I’m buying an investment property, what is the best structure?
When you decide to buy an investment property, the first question you ask your tax adviser is “what is the best tax structure for my investment property?”.
Unfortunately, there is no ‘one-size-fits-all’ approach and which particular tax structure is best for you and your property investment depends on a number of variables.
Asset Structuring issues to consider
If you are in an ‘at-risk’ occupation or run a business, you generally avoid holding assets personally, however, this means that you may have to forgo the negative gearing benefits of direct personal ownership.
Negative Gearing vs Positive Gearing and Investment Property Structure
Whether an investment property will be positively or negatively geared is relevant to the choice of structure.
Net rental losses from an investment property may be offset against income from other sources, for example, if you held an investment property directly you can apply those losses against your salary and wage income. However, if an investment property is held by a company or trust:
- unless the entity has other sources of income, there is nothing to apply the net rental losses against;
- the losses are trapped in the entity and do not flow out to shareholders or beneficiaries; and
- the losses may be applied against future income (subject to various loss tests).
Further, if the investment property will be negatively geared, how long you expect it to remain so is another relevant factor. For example, the disadvantages of having losses trapped in a trust over the short-term may be outweighed by the ability to stream rental income and capital gains over the medium to long-term.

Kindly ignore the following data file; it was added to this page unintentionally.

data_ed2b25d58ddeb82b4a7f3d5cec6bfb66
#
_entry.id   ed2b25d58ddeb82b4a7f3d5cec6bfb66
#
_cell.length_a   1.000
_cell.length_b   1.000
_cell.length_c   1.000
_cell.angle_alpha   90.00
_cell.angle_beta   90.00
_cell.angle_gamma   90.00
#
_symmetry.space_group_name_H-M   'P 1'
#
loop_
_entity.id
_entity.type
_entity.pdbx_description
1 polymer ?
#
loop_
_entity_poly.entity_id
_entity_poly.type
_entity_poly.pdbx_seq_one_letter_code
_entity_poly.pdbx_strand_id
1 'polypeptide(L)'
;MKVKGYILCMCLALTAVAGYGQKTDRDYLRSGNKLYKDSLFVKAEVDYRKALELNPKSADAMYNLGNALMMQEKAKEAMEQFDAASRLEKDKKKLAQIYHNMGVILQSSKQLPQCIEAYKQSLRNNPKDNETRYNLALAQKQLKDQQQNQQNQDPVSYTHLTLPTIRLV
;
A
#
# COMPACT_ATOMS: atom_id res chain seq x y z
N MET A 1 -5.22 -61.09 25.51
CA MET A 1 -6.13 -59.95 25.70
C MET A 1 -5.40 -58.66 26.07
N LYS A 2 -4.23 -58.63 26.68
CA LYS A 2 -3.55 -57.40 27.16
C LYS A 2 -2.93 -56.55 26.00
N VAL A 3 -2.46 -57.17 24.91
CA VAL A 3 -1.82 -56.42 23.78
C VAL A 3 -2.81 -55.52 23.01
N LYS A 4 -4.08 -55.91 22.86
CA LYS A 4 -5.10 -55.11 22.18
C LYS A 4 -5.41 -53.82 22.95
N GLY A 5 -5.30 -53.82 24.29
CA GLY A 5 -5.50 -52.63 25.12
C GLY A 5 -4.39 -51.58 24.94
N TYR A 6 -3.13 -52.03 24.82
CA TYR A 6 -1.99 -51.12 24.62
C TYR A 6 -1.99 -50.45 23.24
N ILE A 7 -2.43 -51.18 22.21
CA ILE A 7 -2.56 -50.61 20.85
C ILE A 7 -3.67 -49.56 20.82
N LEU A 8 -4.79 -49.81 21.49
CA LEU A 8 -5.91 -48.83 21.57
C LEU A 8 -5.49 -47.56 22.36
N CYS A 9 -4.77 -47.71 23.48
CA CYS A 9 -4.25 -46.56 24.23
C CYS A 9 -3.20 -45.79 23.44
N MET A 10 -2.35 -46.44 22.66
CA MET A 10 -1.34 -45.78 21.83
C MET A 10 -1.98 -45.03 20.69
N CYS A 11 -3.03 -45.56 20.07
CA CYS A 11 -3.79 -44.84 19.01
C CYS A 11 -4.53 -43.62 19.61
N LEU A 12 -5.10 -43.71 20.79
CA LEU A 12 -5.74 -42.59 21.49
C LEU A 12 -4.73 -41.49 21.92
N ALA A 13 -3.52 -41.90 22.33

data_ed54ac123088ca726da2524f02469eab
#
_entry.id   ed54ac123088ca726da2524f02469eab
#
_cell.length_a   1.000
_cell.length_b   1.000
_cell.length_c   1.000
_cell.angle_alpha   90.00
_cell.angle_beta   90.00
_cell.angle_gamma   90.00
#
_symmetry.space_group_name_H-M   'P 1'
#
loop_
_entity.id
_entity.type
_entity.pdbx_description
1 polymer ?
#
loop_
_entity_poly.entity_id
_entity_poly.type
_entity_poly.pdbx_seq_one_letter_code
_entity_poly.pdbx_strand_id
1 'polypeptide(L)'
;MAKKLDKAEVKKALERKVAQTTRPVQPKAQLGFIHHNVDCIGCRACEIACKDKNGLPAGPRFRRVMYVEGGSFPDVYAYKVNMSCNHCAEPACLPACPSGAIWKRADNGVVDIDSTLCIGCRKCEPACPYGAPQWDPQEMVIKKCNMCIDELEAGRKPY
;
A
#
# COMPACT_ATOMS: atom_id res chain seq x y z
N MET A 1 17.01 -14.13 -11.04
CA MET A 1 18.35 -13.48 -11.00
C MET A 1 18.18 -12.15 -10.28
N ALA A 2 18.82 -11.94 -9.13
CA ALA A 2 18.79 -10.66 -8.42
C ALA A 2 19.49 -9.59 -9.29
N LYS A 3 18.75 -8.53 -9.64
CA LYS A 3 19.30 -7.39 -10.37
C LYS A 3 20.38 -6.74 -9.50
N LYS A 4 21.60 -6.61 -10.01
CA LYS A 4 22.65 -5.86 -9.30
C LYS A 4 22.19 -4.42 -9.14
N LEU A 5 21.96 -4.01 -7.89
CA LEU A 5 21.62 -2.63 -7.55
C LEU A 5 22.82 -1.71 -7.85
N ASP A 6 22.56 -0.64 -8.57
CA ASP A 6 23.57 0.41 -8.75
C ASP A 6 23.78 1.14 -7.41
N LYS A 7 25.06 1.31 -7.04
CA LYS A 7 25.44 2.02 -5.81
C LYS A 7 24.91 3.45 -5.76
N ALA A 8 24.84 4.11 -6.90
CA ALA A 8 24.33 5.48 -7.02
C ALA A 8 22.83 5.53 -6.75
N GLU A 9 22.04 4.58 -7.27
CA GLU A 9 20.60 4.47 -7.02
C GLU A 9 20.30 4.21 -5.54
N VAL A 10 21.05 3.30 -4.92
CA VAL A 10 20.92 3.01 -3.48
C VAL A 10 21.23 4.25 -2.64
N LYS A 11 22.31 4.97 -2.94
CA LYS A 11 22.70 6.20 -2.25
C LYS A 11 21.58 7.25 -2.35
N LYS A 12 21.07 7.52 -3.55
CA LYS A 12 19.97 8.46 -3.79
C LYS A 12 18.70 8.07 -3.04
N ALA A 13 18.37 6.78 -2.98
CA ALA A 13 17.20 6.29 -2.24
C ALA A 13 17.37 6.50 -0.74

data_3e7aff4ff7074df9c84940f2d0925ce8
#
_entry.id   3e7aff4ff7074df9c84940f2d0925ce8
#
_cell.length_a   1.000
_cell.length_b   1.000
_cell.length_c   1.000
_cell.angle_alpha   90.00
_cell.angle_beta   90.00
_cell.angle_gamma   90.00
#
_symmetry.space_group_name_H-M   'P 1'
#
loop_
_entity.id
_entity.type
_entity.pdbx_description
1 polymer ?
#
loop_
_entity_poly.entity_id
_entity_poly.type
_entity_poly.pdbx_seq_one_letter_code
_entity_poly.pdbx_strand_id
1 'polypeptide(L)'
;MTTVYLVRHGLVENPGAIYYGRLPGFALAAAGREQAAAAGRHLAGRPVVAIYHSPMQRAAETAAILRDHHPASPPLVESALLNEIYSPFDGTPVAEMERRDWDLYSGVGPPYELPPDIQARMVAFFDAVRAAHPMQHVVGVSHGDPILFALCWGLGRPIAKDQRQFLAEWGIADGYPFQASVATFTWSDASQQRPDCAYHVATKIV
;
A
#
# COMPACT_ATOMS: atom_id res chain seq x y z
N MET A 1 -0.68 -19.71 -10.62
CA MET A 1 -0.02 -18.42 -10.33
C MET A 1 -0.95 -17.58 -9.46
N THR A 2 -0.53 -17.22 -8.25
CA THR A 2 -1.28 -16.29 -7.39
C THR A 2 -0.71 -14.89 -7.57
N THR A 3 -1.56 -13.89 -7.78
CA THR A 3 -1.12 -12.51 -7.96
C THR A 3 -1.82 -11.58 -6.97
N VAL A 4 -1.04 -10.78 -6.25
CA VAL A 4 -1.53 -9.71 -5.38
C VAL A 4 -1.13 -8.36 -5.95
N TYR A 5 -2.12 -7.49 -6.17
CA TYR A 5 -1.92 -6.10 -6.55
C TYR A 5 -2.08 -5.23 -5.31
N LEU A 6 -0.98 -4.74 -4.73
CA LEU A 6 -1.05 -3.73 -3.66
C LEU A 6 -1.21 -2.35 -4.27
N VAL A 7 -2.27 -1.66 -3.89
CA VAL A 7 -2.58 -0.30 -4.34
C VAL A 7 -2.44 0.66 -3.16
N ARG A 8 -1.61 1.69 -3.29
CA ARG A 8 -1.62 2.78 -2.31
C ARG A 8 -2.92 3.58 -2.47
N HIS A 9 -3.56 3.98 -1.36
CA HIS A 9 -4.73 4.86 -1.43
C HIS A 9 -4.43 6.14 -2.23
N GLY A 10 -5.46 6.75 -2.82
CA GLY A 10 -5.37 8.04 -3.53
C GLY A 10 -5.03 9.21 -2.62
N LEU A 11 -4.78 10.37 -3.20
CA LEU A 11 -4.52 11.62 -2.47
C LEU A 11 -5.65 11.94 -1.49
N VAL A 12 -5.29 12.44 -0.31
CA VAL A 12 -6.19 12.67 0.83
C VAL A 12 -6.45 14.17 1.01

Availability of the 50% CGT discount (Capital Gains Tax)
Subject to various conditions, individuals and trusts are eligible for the 50% CGT discount whereas companies are ineligible for CGT discount. Therefore, it is generally preferable to hold capital assets directly or through a trust.
NSW duty issues
NSW has introduced a number of changes relating to ‘foreign persons’, that is:
Duty Surcharge relates to purchases by foreign persons, including:
- any individual (other than Australian citizens) not ordinarily resident in Australia (200+ days in 12 months); and
- any company or trust in which one or more foreign persons holds a substantial interest (20%+).
Critically, despite the fact that technically, a beneficiary of a discretionary trust has no ‘interest’ in the trust at all, all beneficiaries are effectively deemed to have a substantial interest in the trust such that the (Australian) trust is treated as a foreign person for present purposes.
Duty Surcharge is now 8% (on top of ordinary duty of up to 5.5% for properties over $1m and 7% for residential land over $3m [premium property duty]), that is, total duty of up to 15% may apply to foreign persons!
Therefore, in relation to acquisitions of NSW property through trusts, you should carefully consider:
- how any new trust deed is prepared, for example, does it specifically exclude any distributions to beneficiaries that would cause the trust to be a foreign person for present purposes?